As the theaters across the country begin to reopen, more movies are going to be released after a year of almost nothing at the box office.
This weekend, there are two new movies hitting theaters, and both are very different from each other.
One is the latest Disney animated release Raya and the Last Dragon, which is getting a hybrid theatrical-Disney+ premium release and the other is the young adult adaptation Chaos Walking.
For Chaos Walking, the result is a decent movie based on a better book, but one that feels rushed and a little lacking at times.
Based on the novel The Knife of Never Letting Go by Patrick Ness (A Monster Calling), Chaos Walking is a science fiction movie about a society that left Earth and settled on another planet.
The problem is that something happened when they arrived there.
The movie takes a lot of liberties with the book and changes several plot points, but for the movie, it goes like this.
Todd Hewitt (Spider-Man’s Tom Holland) is a boy living in a society that only consists of men. All the men where he lives have been affected by The Noise, which means that all their thoughts can be heard outside their heads. Some people’s thoughts are so strong, that it provides smoky visuals of their memories.
All the women are dead.
The story explains that there was a species on the planet when people from Earth arrived and war broke out, with the Spackle accused of slaughtering all the women.
Some of the adults in the town also have learned to master their Noise, including David Prentiss, the Mayor of Prentisstown, who has learned to control others using his thoughts, and Aaron, a radical preacher in Prentisstown, a man who uses his thoughts to spread fear.
Everything changes when a spacecraft headed to the planet with more settlers crashlands and only one girl survives. This is Viola Eade (Star Wars’ Daisy Ridley), and she is quickly captured by the settlers of Prentisstown.
When the mayor’s son Davy (Nick Jonas) messes with an object from her bag and causes a weapon to discharge, Viola goes on the run with the men in the village seeking to capture and likely kill her.
Tom, who was the first to see her, is sent by his adoptive fathers (Demian Bichir and Kurt Sutter) to help get her safely to a nearby community of Farbranch who can help her.
This leads Tom to a truth about his existence and a shocking discovery about what his life on the new planet was really all about.
The movie was picked up to make in 2011, went through several screenwriters, and was finally set into motion in 2016. Shot in 2019, it sat on the shelf until finally getting released in 2021.
So, was it worth the wait?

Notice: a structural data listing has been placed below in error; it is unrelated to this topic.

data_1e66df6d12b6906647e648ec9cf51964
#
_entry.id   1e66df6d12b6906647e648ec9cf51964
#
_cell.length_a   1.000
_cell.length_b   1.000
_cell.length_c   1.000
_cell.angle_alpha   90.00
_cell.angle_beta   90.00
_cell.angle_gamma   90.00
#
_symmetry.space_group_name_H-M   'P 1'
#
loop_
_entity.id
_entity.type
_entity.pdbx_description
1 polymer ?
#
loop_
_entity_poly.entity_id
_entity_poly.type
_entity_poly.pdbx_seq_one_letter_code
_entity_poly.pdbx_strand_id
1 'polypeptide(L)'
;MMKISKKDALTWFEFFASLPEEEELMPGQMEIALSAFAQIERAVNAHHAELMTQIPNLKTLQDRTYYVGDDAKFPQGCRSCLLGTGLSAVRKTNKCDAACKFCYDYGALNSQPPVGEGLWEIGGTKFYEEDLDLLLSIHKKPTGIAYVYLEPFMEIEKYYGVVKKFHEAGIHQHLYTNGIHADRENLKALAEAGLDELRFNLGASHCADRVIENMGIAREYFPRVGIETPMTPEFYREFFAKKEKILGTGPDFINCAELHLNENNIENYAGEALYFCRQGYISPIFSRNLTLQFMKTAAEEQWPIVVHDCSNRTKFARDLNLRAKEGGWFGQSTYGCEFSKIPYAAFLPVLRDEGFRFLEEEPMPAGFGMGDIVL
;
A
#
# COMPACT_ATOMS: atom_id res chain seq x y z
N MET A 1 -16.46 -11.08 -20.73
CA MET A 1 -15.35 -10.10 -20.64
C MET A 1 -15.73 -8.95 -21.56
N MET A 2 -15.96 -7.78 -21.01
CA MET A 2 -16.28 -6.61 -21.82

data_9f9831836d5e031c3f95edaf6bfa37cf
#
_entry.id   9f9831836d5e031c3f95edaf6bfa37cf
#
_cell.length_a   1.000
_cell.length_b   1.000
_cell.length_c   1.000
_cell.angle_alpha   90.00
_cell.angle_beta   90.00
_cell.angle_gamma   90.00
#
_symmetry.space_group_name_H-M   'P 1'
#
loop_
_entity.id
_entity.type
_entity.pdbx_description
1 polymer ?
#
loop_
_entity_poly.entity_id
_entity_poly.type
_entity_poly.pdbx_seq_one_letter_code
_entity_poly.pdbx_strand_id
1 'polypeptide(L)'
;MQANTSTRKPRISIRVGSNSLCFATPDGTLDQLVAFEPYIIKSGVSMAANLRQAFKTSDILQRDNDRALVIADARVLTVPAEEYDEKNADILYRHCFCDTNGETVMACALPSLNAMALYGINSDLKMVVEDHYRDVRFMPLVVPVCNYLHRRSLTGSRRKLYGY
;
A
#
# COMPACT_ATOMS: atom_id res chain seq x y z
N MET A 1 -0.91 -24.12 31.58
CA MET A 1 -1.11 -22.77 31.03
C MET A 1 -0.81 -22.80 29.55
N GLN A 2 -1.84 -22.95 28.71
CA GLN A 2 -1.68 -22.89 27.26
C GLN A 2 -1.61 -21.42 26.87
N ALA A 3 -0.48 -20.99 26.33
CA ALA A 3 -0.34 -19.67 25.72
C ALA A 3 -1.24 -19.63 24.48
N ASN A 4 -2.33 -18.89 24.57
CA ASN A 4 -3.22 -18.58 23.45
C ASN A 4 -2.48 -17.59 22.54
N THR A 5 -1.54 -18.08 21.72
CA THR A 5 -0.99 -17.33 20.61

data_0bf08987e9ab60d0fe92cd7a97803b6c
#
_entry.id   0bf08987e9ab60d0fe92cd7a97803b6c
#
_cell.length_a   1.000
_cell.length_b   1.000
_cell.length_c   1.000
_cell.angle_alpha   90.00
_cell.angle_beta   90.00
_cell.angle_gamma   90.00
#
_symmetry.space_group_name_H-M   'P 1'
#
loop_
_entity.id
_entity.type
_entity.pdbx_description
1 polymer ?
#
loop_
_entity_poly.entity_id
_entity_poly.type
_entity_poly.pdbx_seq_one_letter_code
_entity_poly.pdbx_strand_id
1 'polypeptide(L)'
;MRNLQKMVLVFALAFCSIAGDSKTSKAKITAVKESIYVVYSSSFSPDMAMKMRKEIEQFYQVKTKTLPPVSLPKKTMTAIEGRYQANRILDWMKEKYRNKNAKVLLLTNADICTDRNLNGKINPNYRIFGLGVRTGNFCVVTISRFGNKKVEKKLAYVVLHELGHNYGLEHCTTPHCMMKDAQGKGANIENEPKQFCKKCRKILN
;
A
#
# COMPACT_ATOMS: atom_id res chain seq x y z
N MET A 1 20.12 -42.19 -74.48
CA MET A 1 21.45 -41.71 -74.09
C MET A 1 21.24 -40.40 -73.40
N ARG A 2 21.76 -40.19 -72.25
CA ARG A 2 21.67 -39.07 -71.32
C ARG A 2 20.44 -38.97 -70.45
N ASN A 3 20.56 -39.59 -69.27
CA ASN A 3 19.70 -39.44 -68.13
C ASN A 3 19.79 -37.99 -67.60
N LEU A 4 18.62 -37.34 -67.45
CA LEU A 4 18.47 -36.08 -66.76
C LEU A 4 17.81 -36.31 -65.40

It is a decent enough young adult adaptation. What it all boils down to is two young people on the run from a group of men who want to control everything about this new world.
If you are a fan of the books, you will mostly be disappointed in what all was left out, as this is based on book one of a trilogy and then ends with a moment that ensures that the next two books cannot take place as written.
There are also moments where the protagonists beat a villain, and it really seems to happen rather quickly and doesn’t offer as much tension as a big battle should.
There is also a feeling of a pieced-together narrative where this happens, and this happens, and this happens, and then it is over. The spontaneity and excitement of the journey are missing here.
However, Tom Holland is really good in his role (as expected) and Daisy Ridley holds her own in a lesser role.
Nick Jonas seems to exist just to be there as the mayor’s son. He seems set up to play a big role and then nothing happens. David Oyelowo is also great as the preacher, but he seems to be a plot piece rather than an important part of the story.
This really feels like a Doug Liman movie, to be honest. Outside of the spectacular Edge of Tomorrow, his movies seem to be a series of great ideas with a minimal story surrounding them. A good comparison movie is Liman’s Jumper.
With good acting and a fantastic premise, the movie just feels let down by a compelling and engaging story. The actors do what they can to keep it moving (especially Holland) and it is just enough to likely entertain those unfamiliar with the books.
If you are a fan of the books that Chaos Walking is based on, you might want to avoid this movie. It will mostly disappoint you.
However, if you want to see something with a fun premise that features good acting and decent chase scenes, Chaos Walking is worth the watch.
At its heart, the movie is just like the books. It wants to show that it is a good idea to question leadership, even if it is all you know because those you trust are not always the most reliable of people.
Step out of your comfort zone and take a chance on discovering the truth. The ideals are good, but the execution here could have used some improvement in the end.